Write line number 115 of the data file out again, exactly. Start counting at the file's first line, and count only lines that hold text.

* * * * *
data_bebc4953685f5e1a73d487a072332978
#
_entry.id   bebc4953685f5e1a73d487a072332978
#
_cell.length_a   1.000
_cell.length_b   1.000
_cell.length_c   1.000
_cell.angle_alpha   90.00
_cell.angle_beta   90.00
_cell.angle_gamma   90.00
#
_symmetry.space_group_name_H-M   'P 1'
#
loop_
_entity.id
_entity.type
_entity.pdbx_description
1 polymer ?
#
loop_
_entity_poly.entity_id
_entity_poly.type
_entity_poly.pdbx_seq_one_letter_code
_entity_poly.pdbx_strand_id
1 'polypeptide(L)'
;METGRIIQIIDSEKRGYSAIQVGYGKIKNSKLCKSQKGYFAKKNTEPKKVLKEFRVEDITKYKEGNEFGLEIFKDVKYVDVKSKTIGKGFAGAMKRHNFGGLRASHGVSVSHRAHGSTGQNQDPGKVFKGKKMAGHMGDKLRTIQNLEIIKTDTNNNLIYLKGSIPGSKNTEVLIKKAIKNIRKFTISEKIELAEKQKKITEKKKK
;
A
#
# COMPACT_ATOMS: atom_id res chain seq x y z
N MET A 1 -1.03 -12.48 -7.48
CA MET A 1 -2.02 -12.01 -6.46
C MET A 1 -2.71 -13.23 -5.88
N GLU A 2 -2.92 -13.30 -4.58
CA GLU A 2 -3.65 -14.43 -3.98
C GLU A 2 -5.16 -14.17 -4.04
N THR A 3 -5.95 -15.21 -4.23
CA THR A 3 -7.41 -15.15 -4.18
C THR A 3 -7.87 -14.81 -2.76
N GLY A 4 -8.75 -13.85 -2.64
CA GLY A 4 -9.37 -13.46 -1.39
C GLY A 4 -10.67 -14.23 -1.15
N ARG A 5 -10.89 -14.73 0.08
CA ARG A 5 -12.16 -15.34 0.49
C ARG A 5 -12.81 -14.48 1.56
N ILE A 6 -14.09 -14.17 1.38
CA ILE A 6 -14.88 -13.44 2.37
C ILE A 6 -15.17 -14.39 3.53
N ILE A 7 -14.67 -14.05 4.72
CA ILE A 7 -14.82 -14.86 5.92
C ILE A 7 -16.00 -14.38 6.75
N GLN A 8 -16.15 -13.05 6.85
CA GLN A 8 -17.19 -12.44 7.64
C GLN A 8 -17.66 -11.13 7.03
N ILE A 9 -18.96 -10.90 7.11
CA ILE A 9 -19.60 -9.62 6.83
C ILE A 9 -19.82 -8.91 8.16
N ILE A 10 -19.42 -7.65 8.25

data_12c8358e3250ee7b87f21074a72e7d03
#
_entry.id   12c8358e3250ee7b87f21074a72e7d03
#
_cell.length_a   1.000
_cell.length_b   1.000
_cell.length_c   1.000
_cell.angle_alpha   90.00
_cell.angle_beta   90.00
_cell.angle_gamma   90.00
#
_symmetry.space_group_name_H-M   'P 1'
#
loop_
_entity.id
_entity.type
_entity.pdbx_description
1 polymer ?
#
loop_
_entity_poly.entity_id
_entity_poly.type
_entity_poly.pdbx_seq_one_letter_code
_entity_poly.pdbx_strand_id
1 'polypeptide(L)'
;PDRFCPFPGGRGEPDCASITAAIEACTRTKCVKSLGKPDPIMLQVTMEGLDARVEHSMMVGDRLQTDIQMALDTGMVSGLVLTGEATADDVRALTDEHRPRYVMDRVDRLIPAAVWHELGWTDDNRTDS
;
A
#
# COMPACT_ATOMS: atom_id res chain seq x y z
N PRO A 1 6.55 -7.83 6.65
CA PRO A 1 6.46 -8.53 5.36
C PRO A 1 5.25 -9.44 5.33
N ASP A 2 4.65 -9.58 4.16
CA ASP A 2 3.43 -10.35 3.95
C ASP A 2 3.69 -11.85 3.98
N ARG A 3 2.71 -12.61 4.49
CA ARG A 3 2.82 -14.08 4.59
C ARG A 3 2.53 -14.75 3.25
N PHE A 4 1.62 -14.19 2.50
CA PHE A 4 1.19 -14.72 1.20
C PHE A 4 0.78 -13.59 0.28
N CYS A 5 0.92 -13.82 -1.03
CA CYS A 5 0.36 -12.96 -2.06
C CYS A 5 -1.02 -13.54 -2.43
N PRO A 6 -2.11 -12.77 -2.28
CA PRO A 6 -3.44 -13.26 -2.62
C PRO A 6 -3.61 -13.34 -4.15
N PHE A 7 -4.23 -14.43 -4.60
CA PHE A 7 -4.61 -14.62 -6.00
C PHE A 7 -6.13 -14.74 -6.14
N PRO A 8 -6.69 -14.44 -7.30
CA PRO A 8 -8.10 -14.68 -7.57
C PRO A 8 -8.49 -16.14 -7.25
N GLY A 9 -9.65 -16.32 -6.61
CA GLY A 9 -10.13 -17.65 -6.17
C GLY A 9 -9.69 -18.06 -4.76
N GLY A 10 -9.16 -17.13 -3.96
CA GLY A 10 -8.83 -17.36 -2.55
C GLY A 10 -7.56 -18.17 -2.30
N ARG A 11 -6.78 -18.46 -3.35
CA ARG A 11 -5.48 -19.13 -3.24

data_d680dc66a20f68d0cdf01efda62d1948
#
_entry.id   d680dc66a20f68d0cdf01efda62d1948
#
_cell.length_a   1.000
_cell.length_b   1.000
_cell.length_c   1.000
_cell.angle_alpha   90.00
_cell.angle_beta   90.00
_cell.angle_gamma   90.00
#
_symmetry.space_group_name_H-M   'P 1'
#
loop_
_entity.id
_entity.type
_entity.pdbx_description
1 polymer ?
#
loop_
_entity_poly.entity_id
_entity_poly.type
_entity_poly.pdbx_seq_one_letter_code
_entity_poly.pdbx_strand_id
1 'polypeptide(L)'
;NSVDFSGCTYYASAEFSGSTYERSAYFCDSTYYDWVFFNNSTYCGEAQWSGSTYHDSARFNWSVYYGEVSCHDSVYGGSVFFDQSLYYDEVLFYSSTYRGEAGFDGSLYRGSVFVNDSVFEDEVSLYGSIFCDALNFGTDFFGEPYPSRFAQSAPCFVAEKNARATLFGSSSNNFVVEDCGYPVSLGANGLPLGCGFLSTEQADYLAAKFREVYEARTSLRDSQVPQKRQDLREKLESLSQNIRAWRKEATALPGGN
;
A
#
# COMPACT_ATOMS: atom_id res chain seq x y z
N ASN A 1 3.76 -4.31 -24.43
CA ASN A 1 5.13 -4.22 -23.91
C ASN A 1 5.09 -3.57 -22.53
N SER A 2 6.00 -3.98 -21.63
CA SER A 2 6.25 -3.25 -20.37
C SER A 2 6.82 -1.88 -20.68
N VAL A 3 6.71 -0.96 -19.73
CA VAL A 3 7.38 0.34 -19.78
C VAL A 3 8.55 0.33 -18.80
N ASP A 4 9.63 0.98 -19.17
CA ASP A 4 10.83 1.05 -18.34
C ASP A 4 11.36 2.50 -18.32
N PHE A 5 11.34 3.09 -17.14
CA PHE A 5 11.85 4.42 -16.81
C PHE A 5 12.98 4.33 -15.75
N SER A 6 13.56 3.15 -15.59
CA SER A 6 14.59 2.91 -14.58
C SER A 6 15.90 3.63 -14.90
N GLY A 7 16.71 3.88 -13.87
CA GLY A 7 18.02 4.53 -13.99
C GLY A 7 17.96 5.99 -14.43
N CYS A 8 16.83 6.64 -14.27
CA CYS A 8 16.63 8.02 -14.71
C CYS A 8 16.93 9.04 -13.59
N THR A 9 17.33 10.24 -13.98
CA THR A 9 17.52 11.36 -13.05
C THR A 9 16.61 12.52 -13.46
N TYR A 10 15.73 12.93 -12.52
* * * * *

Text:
C GLY A 9 -9.69 -18.06 -4.76